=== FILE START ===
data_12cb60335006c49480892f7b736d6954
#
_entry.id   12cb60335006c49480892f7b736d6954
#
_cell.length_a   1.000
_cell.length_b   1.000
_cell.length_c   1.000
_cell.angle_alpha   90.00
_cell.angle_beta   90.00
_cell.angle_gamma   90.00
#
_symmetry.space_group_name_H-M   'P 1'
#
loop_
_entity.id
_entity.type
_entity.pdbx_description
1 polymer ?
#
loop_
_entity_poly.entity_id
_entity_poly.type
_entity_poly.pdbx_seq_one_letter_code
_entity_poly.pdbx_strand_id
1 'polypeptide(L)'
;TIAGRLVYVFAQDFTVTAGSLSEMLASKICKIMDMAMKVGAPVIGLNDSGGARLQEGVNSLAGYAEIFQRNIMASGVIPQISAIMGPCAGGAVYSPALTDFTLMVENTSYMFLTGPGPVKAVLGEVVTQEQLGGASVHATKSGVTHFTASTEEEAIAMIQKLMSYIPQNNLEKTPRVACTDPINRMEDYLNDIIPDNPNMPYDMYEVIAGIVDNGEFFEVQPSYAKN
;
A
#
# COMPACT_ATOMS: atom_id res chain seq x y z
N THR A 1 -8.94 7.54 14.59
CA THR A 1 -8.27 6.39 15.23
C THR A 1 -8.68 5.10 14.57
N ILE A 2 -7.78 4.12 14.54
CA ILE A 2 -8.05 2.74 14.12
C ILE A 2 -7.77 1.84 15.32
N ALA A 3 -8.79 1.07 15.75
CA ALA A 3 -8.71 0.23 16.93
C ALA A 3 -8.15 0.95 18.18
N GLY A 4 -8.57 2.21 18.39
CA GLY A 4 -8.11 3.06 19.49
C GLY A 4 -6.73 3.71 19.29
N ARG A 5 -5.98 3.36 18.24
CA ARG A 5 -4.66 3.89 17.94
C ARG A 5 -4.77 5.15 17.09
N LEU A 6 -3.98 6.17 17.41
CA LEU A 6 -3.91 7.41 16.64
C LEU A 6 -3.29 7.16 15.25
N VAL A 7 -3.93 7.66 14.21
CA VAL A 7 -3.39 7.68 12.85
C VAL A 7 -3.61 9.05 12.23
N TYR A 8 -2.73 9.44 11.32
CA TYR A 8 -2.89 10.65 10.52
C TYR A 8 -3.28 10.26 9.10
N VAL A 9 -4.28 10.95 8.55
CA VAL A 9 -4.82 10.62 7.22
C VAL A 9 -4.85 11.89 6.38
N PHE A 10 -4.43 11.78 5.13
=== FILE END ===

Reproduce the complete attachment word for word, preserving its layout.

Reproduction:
data_12cb60335006c49480892f7b736d6954
#
_entry.id   12cb60335006c49480892f7b736d6954
#
_cell.length_a   1.000
_cell.length_b   1.000
_cell.length_c   1.000
_cell.angle_alpha   90.00
_cell.angle_beta   90.00
_cell.angle_gamma   90.00
#
_symmetry.space_group_name_H-M   'P 1'
#
loop_
_entity.id
_entity.type
_entity.pdbx_description
1 polymer ?
#
loop_
_entity_poly.entity_id
_entity_poly.type
_entity_poly.pdbx_seq_one_letter_code
_entity_poly.pdbx_strand_id
1 'polypeptide(L)'
;TIAGRLVYVFAQDFTVTAGSLSEMLASKICKIMDMAMKVGAPVIGLNDSGGARLQEGVNSLAGYAEIFQRNIMASGVIPQISAIMGPCAGGAVYSPALTDFTLMVENTSYMFLTGPGPVKAVLGEVVTQEQLGGASVHATKSGVTHFTASTEEEAIAMIQKLMSYIPQNNLEKTPRVACTDPINRMEDYLNDIIPDNPNMPYDMYEVIAGIVDNGEFFEVQPSYAKN
;
A
#
# COMPACT_ATOMS: atom_id res chain seq x y z
N THR A 1 -8.94 7.54 14.59
CA THR A 1 -8.27 6.39 15.23
C THR A 1 -8.68 5.10 14.57
N ILE A 2 -7.78 4.12 14.54
CA ILE A 2 -8.05 2.74 14.12
C ILE A 2 -7.77 1.84 15.32
N ALA A 3 -8.79 1.07 15.75
CA ALA A 3 -8.71 0.23 16.93
C ALA A 3 -8.15 0.95 18.18
N GLY A 4 -8.57 2.21 18.39
CA GLY A 4 -8.11 3.06 19.49
C GLY A 4 -6.73 3.71 19.29
N ARG A 5 -5.98 3.36 18.24
CA ARG A 5 -4.66 3.89 17.94
C ARG A 5 -4.77 5.15 17.09
N LEU A 6 -3.98 6.17 17.41
CA LEU A 6 -3.91 7.41 16.64
C LEU A 6 -3.29 7.16 15.25
N VAL A 7 -3.93 7.66 14.21
CA VAL A 7 -3.39 7.68 12.85
C VAL A 7 -3.61 9.05 12.23
N TYR A 8 -2.73 9.44 11.32
CA TYR A 8 -2.89 10.65 10.52
C TYR A 8 -3.28 10.26 9.10
N VAL A 9 -4.28 10.95 8.55
CA VAL A 9 -4.82 10.62 7.22
C VAL A 9 -4.85 11.89 6.38
N PHE A 10 -4.43 11.78 5.13